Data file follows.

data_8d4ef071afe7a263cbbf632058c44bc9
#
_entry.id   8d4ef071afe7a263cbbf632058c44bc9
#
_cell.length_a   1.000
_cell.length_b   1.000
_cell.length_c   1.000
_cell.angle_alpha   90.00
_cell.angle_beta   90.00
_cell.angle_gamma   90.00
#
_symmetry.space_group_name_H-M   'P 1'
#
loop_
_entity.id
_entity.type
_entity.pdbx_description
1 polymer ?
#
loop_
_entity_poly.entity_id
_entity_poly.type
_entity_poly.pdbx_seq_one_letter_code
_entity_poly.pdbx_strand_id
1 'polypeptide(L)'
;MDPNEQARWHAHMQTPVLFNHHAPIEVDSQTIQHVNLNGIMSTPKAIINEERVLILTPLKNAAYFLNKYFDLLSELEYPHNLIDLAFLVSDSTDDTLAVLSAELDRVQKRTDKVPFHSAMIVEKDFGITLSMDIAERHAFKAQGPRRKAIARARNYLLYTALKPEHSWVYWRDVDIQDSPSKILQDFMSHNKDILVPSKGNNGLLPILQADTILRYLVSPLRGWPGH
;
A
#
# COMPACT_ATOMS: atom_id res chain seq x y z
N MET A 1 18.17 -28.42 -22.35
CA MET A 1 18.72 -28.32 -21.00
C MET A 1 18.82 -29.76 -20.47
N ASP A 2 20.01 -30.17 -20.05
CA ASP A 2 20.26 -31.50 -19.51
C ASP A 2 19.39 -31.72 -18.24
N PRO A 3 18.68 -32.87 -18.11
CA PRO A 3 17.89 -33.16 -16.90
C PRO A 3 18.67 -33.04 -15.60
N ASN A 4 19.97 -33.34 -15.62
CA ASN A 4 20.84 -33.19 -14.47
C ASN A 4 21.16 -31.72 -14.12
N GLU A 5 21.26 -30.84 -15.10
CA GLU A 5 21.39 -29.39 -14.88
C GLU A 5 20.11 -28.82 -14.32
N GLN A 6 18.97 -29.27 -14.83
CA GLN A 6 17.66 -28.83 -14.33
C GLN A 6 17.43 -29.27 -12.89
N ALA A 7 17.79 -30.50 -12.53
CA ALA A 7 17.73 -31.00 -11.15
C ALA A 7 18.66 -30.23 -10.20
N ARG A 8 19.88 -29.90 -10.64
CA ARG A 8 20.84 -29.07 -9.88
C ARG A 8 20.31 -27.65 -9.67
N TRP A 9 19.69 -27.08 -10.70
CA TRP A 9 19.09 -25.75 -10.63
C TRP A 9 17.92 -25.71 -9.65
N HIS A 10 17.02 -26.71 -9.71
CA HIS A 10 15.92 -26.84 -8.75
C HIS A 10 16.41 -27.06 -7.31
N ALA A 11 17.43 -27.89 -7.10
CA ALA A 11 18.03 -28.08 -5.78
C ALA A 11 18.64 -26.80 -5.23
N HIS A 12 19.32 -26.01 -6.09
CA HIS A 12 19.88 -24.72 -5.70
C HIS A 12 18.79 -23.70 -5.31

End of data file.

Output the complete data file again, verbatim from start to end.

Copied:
data_8d4ef071afe7a263cbbf632058c44bc9
#
_entry.id   8d4ef071afe7a263cbbf632058c44bc9
#
_cell.length_a   1.000
_cell.length_b   1.000
_cell.length_c   1.000
_cell.angle_alpha   90.00
_cell.angle_beta   90.00
_cell.angle_gamma   90.00
#
_symmetry.space_group_name_H-M   'P 1'
#
loop_
_entity.id
_entity.type
_entity.pdbx_description
1 polymer ?
#
loop_
_entity_poly.entity_id
_entity_poly.type
_entity_poly.pdbx_seq_one_letter_code
_entity_poly.pdbx_strand_id
1 'polypeptide(L)'
;MDPNEQARWHAHMQTPVLFNHHAPIEVDSQTIQHVNLNGIMSTPKAIINEERVLILTPLKNAAYFLNKYFDLLSELEYPHNLIDLAFLVSDSTDDTLAVLSAELDRVQKRTDKVPFHSAMIVEKDFGITLSMDIAERHAFKAQGPRRKAIARARNYLLYTALKPEHSWVYWRDVDIQDSPSKILQDFMSHNKDILVPSKGNNGLLPILQADTILRYLVSPLRGWPGH
;
A
#
# COMPACT_ATOMS: atom_id res chain seq x y z
N MET A 1 18.17 -28.42 -22.35
CA MET A 1 18.72 -28.32 -21.00
C MET A 1 18.82 -29.76 -20.47
N ASP A 2 20.01 -30.17 -20.05
CA ASP A 2 20.26 -31.50 -19.51
C ASP A 2 19.39 -31.72 -18.24
N PRO A 3 18.68 -32.87 -18.11
CA PRO A 3 17.89 -33.16 -16.90
C PRO A 3 18.67 -33.04 -15.60
N ASN A 4 19.97 -33.34 -15.62
CA ASN A 4 20.84 -33.19 -14.47
C ASN A 4 21.16 -31.72 -14.12
N GLU A 5 21.26 -30.84 -15.10
CA GLU A 5 21.39 -29.39 -14.88
C GLU A 5 20.11 -28.82 -14.32
N GLN A 6 18.97 -29.27 -14.83
CA GLN A 6 17.66 -28.83 -14.33
C GLN A 6 17.43 -29.27 -12.89
N ALA A 7 17.79 -30.50 -12.53
CA ALA A 7 17.73 -31.00 -11.15
C ALA A 7 18.66 -30.23 -10.20
N ARG A 8 19.88 -29.90 -10.64
CA ARG A 8 20.84 -29.07 -9.88
C ARG A 8 20.31 -27.65 -9.67
N TRP A 9 19.69 -27.08 -10.70
CA TRP A 9 19.09 -25.75 -10.63
C TRP A 9 17.92 -25.71 -9.65
N HIS A 10 17.02 -26.71 -9.71
CA HIS A 10 15.92 -26.84 -8.75
C HIS A 10 16.41 -27.06 -7.31
N ALA A 11 17.43 -27.89 -7.10
CA ALA A 11 18.03 -28.08 -5.78
C ALA A 11 18.64 -26.80 -5.23
N HIS A 12 19.32 -26.01 -6.09
CA HIS A 12 19.88 -24.72 -5.70
C HIS A 12 18.79 -23.70 -5.31